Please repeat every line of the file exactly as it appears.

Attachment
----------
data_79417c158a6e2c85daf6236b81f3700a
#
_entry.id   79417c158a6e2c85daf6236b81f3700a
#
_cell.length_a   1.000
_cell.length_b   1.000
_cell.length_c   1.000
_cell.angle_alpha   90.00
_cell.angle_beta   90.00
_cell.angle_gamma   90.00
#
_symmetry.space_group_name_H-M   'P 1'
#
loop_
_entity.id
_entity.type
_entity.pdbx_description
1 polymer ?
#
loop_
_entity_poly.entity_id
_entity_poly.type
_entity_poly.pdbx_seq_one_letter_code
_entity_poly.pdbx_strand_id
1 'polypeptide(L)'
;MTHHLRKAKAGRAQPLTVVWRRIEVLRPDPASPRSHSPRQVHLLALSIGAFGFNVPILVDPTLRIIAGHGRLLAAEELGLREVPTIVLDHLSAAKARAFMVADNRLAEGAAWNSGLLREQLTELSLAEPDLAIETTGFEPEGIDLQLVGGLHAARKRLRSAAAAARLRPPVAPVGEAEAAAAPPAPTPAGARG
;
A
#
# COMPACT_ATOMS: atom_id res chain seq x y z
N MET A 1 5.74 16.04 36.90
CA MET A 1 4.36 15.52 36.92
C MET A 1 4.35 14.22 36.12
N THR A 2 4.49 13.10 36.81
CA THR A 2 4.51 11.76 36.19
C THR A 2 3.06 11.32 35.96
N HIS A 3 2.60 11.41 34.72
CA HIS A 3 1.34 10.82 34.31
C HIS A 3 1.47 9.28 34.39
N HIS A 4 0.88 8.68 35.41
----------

data_79417c158a6e2c85daf6236b81f3700a
#
_entry.id   79417c158a6e2c85daf6236b81f3700a
#
_cell.length_a   1.000
_cell.length_b   1.000
_cell.length_c   1.000
_cell.angle_alpha   90.00
_cell.angle_beta   90.00
_cell.angle_gamma   90.00
#
_symmetry.space_group_name_H-M   'P 1'
#
loop_
_entity.id
_entity.type
_entity.pdbx_description
1 polymer ?
#
loop_
_entity_poly.entity_id
_entity_poly.type
_entity_poly.pdbx_seq_one_letter_code
_entity_poly.pdbx_strand_id
1 'polypeptide(L)'
;MTHHLRKAKAGRAQPLTVVWRRIEVLRPDPASPRSHSPRQVHLLALSIGAFGFNVPILVDPTLRIIAGHGRLLAAEELGLREVPTIVLDHLSAAKARAFMVADNRLAEGAAWNSGLLREQLTELSLAEPDLAIETTGFEPEGIDLQLVGGLHAARKRLRSAAAAARLRPPVAPVGEAEAAAAPPAPTPAGARG
;
A
#
# COMPACT_ATOMS: atom_id res chain seq x y z
N MET A 1 5.74 16.04 36.90
CA MET A 1 4.36 15.52 36.92
C MET A 1 4.35 14.22 36.12
N THR A 2 4.49 13.10 36.81
CA THR A 2 4.51 11.76 36.19
C THR A 2 3.06 11.32 35.96
N HIS A 3 2.60 11.41 34.72
CA HIS A 3 1.34 10.82 34.31
C HIS A 3 1.47 9.28 34.39
N HIS A 4 0.88 8.68 35.41